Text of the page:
Commissioners to reverse vote on speed cameras - | Chattanooga News, Weather & Sports

Commissioners to reverse vote on speed cameras

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CHATTANOOGA, TN (WRCB) - The Hamilton County Commission is under fire after giving the sheriff's office the OK to mail speeding tickets instead of pulling drivers over. Commissioners passed the resolution Wednesday, but the backlash is causing some to reconsider their vote.   

It passed 5-4, giving the sheriff's office the green light to purchase two high-tech radar devices to catch speeders. But, the public is pushing back, and now at least three commissioners tell Channel 3 they're changing their vote.

The Hamilton County Sheriff's Office started testing the LIDAR speed reduction program in 2012, which was the first in the state. Deputies point the laser technology at cars and it clocks the speed and records video. You may not realize you were busted until there's a $50 ticket in your mailbox.

"If I'm going to get a ticket, I want to talk to the policeman," Hamilton County resident Deloris Hilke said.

Deloris Hilke shares the opinion of several hundred Channel 3 Facebook friends and residents swamping their commissioners with angry phone calls.

"The public is not excited and not thrilled about this at all and I've heard from a lot of folks," Hamilton County District 4 Commissioner Marty Haynes said.

One of the many questions is what if someone else is driving your car? Sheriff Jim Hammond says you can go to court.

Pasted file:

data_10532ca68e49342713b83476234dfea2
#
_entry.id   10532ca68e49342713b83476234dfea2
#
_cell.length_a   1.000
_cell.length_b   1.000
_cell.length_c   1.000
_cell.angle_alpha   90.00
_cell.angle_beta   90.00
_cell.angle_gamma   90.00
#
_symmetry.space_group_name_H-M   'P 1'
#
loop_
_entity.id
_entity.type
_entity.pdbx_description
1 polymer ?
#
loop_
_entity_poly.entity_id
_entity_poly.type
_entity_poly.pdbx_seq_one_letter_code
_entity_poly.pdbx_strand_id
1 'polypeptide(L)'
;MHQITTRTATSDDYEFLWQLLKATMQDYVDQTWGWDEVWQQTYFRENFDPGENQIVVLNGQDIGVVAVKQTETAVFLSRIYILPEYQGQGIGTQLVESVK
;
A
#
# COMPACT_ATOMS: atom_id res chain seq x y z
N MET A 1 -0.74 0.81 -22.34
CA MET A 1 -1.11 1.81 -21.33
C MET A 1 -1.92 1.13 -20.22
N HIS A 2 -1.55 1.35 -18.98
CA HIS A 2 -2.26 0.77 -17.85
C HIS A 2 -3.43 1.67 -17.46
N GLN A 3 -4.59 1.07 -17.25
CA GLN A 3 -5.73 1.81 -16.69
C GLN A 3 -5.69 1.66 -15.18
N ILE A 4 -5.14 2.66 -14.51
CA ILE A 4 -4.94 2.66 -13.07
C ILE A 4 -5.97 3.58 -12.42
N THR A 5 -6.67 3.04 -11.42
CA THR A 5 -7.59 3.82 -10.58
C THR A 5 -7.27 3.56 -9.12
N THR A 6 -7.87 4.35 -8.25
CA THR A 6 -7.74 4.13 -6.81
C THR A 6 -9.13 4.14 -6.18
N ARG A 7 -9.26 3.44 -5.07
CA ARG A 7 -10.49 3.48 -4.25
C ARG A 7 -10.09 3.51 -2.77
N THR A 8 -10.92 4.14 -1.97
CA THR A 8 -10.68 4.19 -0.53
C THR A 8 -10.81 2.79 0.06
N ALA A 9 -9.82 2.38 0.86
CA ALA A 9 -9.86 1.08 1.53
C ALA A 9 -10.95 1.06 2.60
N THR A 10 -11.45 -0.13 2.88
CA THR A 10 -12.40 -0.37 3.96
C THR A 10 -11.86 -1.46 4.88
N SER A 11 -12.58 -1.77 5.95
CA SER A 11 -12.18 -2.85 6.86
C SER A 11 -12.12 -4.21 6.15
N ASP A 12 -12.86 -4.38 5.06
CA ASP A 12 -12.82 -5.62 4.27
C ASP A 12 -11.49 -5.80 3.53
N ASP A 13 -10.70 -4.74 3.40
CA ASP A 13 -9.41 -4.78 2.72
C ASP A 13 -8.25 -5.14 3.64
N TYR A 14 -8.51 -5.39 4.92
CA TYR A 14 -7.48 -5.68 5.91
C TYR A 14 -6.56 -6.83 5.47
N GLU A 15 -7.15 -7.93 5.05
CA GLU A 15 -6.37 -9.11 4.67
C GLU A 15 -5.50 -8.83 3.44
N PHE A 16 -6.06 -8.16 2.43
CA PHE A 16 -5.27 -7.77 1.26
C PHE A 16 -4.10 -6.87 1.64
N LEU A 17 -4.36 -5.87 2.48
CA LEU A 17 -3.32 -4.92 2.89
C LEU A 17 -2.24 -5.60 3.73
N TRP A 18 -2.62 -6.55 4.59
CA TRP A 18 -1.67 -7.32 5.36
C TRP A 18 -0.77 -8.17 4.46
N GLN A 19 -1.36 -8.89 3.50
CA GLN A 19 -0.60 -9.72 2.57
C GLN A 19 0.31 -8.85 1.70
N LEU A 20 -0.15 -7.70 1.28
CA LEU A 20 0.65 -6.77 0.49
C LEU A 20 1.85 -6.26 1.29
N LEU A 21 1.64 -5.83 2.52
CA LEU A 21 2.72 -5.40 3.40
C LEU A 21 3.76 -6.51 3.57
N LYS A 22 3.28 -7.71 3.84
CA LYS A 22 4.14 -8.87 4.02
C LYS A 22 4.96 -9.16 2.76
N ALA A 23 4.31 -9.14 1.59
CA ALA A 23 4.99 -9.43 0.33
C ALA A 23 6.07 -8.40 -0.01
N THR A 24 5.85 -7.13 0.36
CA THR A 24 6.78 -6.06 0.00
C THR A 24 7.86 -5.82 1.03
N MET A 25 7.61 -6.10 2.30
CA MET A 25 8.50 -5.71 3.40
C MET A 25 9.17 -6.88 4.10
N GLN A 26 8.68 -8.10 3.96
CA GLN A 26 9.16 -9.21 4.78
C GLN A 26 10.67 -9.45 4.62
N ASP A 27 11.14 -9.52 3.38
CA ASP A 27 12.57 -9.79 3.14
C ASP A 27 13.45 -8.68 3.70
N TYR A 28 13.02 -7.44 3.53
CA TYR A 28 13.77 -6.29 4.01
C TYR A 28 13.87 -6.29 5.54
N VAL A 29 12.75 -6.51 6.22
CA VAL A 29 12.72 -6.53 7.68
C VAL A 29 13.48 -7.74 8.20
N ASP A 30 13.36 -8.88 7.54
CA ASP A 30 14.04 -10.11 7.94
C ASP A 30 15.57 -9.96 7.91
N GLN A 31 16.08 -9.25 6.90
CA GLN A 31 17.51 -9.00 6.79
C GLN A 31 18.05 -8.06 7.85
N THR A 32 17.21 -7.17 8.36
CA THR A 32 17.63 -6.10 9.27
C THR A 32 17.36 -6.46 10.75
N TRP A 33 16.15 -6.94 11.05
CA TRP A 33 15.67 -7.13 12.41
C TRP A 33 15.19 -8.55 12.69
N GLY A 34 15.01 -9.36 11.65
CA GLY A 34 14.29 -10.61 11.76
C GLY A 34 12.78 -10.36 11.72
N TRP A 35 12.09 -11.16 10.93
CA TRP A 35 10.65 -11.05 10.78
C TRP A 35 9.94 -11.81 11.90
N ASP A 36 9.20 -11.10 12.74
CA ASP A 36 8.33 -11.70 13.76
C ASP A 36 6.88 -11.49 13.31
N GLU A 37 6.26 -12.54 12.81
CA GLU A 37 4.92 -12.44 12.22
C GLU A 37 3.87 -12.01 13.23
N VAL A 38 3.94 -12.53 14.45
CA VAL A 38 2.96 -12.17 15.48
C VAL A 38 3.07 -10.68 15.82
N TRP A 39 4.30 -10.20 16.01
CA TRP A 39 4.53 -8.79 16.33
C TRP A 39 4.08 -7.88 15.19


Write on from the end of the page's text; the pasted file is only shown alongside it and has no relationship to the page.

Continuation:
"The officer simply has to play the tape, is that your car? Is that you sitting behind the wheel? Is that your tag?" Sheriff Hammond said.

He holds confident it increases safety among drivers and officers, and that the revenue it generates is an added bonus. It will help fund discounted driver's ed courses, like the city of Chattanooga has.

"I've seen a huge improvement," Haman's Driving School instructor Bruce Johnson said.

But, some commissioners say upon closer review, the numbers don't add up enough to outweigh the negatives. At least three who initially voted in favor of it, plan to change their votes.

"We're going to listen to the constituents, voters and residents and I'll be changing my vote next week," Haynes said, "this is the biggest controversy I've had in my 18 months on the county commission without questions it's not even close."

Part of the confusion was the commission did not have the usual week of consideration for this resolution. Bad weather last week, meant a combined meeting this week.

"We discussed and then voted at the same time and we learned a lesson, don't do that, give the public time for input," Haynes said.

"I don't go for it. I hope they overturn it," Hilke said.

The resolution does not require a second vote, but commissioners have requested it be on the agenda again next week. Commissioners Haynes, Bankston and Henry told Channel 3 they will switch their votes to oppose it. The other two who voted for it, Beck and Fields, haven't responded yet, but will be out-numbered anyway.

Upon hearing that, Sheriff Hammond said it's simply his job to present programs he think will benefit public safety and it's the commissioners' jobs to vote.

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